1.800.872.2253 (Voice) | 1.800.993.2822 (TTY)
The Access Board is an independent Federal agency devoted to accessibility for people with disabilities. Created in 1973 to ensure access to federally funded facilities, the Board is now a leading source of information on accessible design. If you are concerned about access to a facility that may have been federally funded, you can file a complaint about it with the Access Board under the Architectural Barriers Act (ABA). Find out more at the website above (look under the “Enforcement” tab) or by contacting the Board via its toll-free voice and TTY lines.
Equal Employment Opportunity Commission (EEOC)
1.800.669.4000 (Voice) | 1.800.669.6820 (TTY)
The EEOC is a government agency that handles discrimination complaints about employment based on age, sex, race, ethnicity, and disability. The 800 number will connect callers with their local EEOC office, which can discuss complaints.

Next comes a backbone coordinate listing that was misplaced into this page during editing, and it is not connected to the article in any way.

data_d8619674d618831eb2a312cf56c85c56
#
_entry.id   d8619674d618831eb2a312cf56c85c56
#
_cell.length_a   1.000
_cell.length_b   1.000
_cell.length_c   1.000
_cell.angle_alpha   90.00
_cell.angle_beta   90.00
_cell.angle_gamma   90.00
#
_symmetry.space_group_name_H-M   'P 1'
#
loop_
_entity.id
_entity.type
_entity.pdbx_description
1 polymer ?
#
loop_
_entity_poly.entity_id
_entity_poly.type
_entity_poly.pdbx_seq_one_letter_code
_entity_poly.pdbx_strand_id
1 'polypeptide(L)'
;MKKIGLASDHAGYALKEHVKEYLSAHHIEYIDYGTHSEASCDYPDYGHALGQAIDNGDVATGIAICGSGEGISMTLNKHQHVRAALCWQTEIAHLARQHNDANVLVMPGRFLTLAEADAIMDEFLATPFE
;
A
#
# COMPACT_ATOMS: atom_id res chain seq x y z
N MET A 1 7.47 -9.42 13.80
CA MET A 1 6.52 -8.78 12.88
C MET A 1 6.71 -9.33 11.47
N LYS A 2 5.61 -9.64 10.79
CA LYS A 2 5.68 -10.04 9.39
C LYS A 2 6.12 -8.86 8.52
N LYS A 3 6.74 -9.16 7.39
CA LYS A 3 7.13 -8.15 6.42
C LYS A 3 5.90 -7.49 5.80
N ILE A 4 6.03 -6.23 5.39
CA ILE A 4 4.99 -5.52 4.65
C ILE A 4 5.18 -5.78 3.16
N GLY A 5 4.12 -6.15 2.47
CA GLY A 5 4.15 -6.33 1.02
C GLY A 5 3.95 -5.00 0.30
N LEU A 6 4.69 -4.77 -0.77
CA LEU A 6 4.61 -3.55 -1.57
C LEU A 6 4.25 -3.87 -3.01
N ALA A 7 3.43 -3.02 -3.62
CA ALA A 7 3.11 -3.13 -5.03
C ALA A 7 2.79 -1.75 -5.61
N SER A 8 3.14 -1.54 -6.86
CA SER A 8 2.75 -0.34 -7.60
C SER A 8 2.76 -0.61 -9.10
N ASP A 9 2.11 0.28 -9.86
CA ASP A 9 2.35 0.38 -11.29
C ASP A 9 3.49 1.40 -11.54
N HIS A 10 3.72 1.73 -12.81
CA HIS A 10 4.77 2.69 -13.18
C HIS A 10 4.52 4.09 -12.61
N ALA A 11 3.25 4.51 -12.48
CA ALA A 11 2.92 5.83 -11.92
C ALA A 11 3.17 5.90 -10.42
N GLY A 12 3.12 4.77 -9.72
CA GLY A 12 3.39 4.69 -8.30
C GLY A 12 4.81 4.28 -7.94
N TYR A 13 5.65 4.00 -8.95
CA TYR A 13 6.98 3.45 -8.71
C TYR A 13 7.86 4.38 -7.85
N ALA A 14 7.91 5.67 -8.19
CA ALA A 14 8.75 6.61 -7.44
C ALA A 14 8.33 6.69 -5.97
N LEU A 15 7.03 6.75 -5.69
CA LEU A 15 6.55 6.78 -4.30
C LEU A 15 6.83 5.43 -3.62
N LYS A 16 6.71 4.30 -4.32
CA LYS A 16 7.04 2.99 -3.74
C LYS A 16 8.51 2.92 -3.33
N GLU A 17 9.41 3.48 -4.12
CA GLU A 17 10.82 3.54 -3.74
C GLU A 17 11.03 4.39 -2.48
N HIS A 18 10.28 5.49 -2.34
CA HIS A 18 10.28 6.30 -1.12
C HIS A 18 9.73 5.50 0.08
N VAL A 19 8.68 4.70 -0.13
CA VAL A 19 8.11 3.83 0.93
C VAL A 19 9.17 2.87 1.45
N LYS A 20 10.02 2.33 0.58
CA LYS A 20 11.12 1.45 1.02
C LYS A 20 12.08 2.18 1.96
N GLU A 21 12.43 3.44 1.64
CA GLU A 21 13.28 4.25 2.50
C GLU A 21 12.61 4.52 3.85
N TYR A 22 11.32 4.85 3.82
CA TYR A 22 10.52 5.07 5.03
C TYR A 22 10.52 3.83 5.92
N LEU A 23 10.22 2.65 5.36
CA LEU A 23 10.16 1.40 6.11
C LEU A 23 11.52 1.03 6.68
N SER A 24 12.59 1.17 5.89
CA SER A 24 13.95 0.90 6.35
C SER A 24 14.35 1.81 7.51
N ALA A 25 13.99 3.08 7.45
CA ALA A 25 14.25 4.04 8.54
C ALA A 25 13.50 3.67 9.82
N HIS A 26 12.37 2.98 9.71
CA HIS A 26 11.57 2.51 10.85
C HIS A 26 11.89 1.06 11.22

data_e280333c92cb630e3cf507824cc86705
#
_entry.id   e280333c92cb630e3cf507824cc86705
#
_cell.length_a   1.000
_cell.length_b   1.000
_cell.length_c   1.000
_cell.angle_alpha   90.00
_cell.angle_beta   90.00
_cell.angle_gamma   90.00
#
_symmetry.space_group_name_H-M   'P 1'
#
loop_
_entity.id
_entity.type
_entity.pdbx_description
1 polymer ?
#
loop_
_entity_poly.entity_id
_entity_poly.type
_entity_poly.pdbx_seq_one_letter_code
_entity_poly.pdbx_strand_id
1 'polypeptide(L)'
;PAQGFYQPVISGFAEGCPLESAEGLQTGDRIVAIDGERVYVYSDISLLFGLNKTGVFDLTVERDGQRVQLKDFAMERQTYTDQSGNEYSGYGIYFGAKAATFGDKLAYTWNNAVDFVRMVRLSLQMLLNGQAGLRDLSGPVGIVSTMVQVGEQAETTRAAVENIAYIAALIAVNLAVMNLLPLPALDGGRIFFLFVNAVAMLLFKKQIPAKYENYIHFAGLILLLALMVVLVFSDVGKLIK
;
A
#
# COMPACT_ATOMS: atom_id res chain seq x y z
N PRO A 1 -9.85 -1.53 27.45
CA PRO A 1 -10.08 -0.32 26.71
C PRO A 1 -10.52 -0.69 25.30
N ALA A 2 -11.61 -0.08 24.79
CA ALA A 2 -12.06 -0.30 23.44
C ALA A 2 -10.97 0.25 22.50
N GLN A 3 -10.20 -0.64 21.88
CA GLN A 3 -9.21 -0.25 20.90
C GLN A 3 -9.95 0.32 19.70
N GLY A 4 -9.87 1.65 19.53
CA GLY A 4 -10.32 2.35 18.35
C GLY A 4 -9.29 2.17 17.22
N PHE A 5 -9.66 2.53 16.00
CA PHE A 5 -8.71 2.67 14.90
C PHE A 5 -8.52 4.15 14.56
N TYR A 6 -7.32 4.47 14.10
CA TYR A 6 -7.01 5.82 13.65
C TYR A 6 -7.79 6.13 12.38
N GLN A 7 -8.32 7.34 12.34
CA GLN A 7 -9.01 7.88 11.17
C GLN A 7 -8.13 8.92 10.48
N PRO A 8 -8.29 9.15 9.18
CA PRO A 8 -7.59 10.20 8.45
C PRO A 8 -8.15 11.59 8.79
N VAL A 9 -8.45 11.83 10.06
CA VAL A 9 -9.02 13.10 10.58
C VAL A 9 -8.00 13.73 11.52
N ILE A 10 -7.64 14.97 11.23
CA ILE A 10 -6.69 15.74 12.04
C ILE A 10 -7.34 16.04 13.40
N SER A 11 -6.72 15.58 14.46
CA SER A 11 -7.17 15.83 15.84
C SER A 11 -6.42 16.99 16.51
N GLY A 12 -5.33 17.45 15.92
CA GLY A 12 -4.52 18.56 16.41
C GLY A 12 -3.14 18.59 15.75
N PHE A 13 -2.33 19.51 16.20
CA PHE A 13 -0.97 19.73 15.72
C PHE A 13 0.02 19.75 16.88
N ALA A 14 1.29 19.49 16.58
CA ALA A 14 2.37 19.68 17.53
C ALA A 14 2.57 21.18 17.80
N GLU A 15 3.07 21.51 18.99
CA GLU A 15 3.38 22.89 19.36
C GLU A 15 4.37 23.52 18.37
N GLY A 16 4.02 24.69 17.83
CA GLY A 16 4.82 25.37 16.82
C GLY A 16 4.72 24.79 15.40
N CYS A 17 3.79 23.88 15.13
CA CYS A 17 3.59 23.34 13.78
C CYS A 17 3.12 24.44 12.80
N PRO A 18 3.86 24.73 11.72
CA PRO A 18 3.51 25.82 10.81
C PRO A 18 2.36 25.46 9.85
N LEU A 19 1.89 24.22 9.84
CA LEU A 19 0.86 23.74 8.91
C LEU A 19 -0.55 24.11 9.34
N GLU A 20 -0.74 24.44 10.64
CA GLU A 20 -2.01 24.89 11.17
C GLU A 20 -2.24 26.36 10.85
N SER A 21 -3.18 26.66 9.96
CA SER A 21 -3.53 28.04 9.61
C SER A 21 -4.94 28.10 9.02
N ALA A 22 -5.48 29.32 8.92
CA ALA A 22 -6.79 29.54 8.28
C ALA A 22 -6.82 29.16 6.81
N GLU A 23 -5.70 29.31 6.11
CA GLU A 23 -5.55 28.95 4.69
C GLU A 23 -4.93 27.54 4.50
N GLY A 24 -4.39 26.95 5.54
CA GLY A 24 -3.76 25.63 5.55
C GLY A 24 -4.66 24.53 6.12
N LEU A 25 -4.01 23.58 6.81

How to file a Grievance at YIC
YIC is committed to providing a positive environment for everyone and therefore encourages everyone to be respectful of others. Occasionally, a consumer will have a problem that they cannot solve. When this happens, the following process is used to help the consumer resolve the issue:
*YIC provides all consumers with a Consumer Handbook during the YIC Program intake process. The Consumer Grievance Form is included in this Handbook.
1. Within a week of the occurrence, a consumer should go to the staff person they feel most comfortable with who will assist them in documenting and solving the grievance.